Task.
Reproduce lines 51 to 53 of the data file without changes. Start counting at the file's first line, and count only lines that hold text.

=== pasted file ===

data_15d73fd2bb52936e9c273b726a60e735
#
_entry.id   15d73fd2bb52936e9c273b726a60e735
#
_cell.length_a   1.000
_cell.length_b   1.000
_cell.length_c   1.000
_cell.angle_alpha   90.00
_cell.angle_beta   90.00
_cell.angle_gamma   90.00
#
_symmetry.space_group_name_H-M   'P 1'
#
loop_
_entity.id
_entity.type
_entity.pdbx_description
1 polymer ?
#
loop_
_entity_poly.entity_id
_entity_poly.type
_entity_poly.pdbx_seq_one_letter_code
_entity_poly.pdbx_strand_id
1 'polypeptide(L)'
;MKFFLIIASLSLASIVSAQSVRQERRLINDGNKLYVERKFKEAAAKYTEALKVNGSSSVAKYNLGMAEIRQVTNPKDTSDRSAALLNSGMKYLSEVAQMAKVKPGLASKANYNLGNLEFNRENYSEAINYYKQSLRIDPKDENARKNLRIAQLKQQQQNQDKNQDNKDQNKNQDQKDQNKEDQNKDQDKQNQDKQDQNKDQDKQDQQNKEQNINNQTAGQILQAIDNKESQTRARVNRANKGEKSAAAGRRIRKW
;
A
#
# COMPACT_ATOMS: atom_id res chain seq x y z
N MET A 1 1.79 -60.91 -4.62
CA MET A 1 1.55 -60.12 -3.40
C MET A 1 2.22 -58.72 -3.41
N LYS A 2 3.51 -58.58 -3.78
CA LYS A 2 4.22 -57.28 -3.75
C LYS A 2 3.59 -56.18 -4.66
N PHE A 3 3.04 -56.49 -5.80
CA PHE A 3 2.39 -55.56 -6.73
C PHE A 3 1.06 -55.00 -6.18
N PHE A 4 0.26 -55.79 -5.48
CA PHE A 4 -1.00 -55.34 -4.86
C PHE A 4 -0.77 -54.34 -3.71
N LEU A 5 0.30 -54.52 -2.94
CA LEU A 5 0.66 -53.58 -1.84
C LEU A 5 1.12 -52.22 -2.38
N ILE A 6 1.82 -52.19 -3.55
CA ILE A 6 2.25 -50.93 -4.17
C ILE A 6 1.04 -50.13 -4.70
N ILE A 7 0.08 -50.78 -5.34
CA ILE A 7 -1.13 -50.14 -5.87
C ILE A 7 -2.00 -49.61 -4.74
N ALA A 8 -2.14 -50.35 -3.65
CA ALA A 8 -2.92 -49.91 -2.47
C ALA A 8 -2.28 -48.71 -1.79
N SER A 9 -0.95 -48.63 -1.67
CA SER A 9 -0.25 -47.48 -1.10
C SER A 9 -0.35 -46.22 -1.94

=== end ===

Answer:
C ILE A 7 -2.00 -49.61 -4.74
N ALA A 8 -2.14 -50.35 -3.65
CA ALA A 8 -2.92 -49.91 -2.47